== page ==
Posted by: Tommy | October 28, 2011

A terrible military defense strategy, but a brilliant tourist attraction

The Great Wall of China. It is probably one of the 5 most famous man-made structures in the world. It’s certainly the most famous thing in China. And rightfully so – I thought the Great Wall was incredible. But there’s not a whole lot to it. You go, it’s stunning – surrounded by beautiful scenery, improbably long and built over impossible terrain, but then you just walk around for hours admiring the view. It was a memorable experience, but not necessarily a captivating story for the blog.

Anna had been before and loved it (18 years ago, with her parents), but didn’t feel the need to go again. So I joined up with a French girl, Emelie, from our hostel and together we explored the Wall. She’ll be in some of these pictures, with captions to tell of the interesting bits from the day.

After 2.5 hours on a bus, Emelie and I started our Great Wall adventure by taking the cable car up the mountain. We'd climb plenty later, so we decided to cable car instead of climb the mountain.

This is as much of the Wall as we could see at any one time. We took the bus to the less-touristed Mutianyu section of the Wall. There were still plenty of people, but apparently less than at other sections.

Like I said earlier, we did plenty of climbing. The distance between watchtowers wasn't too far, but getting from one to the next frequently involved massive elevation changes. This is looking down after climbing a steep section.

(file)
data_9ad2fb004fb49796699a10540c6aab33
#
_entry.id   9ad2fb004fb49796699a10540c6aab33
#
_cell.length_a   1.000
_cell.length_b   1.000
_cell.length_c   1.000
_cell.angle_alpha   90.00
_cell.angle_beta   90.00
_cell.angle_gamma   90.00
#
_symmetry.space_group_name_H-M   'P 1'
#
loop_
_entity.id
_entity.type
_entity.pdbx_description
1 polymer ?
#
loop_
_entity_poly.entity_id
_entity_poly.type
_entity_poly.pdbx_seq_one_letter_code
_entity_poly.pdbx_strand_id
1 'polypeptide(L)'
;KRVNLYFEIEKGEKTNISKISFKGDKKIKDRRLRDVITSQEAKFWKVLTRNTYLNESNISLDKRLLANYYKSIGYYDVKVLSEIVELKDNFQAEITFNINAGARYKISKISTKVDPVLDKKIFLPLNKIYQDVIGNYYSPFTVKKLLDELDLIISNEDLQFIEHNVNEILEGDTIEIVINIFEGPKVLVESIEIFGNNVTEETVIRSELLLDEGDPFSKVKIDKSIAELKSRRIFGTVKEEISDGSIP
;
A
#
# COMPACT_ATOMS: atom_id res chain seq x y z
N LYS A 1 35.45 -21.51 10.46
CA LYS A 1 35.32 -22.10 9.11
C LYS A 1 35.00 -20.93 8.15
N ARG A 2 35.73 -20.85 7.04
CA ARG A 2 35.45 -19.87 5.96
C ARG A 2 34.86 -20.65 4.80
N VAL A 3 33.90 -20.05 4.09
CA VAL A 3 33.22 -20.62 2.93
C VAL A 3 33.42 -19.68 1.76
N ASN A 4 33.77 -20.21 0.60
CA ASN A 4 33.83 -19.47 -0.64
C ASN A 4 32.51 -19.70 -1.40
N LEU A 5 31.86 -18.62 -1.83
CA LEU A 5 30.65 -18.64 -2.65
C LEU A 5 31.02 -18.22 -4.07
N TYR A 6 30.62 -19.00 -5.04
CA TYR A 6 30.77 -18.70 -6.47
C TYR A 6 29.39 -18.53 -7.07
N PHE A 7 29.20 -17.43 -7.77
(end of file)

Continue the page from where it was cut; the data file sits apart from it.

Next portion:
Not all of the Wall has been restored. After it proved to be so useless as a defense strategy, the Chinese government let the Wall fall apart. Until 1986, when someone realized that tourists would pay to come see it. Since then, sections have been painstakingly restored. Police officers are known to give steep fines to tourists and guides caught in the unrestored sections of the Wall. This is because restaurants, souvenir shops and other tourist traps have sprung up around the "authorized" Wall-viewing spots. Here we're slightly off the allowed path, checking out a deserted, unrepaired stretch. Notice the trees growing down the center of the Wall.

It's hard to tell in this black & white photo, but the landscape and views around the Wall were stunning. You could see, all along the ridge of mountains, watchtowers and crumbling pieces of the Wall.

I liked the mountain view in this photo.

The view from inside one of the watchtowers.

There is a myth that the Great Wall of China is the only man-made object visible from space. That's false. While it's long enough, the Great Wall is way too thin to be viewed from that far away. A sign there compares seeing the Great Wall from the moon to trying to spot a piece of thread on the ground, while sitting on a 10 story building.

This had to be among the most random, unexpected collaborations that I've come across this year. In addition to taking a cable car up the mountain, you can ride down the same mountain in a small, plastic sled with wheels. Since we'd been climbing up and down the steep, irregularly-sized stairs for over 4 hours (we ran out of time about 10 minutes from completing the entire Mutianyu section) and were exhausted, we opted to ride rather than walk down. Good call - it was fun. And a great ending to a phenomnal day.

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Responses

  1. I sure do like the idea of the cable car up, but especially like the slide going down.

  2. I loved the wall when we went with Anna. One of my most vivid memories though was of the Chinese surrounding Anna to touch her almost waist length blonde hair — many of them had never seen blonde hair. No sleds down then.


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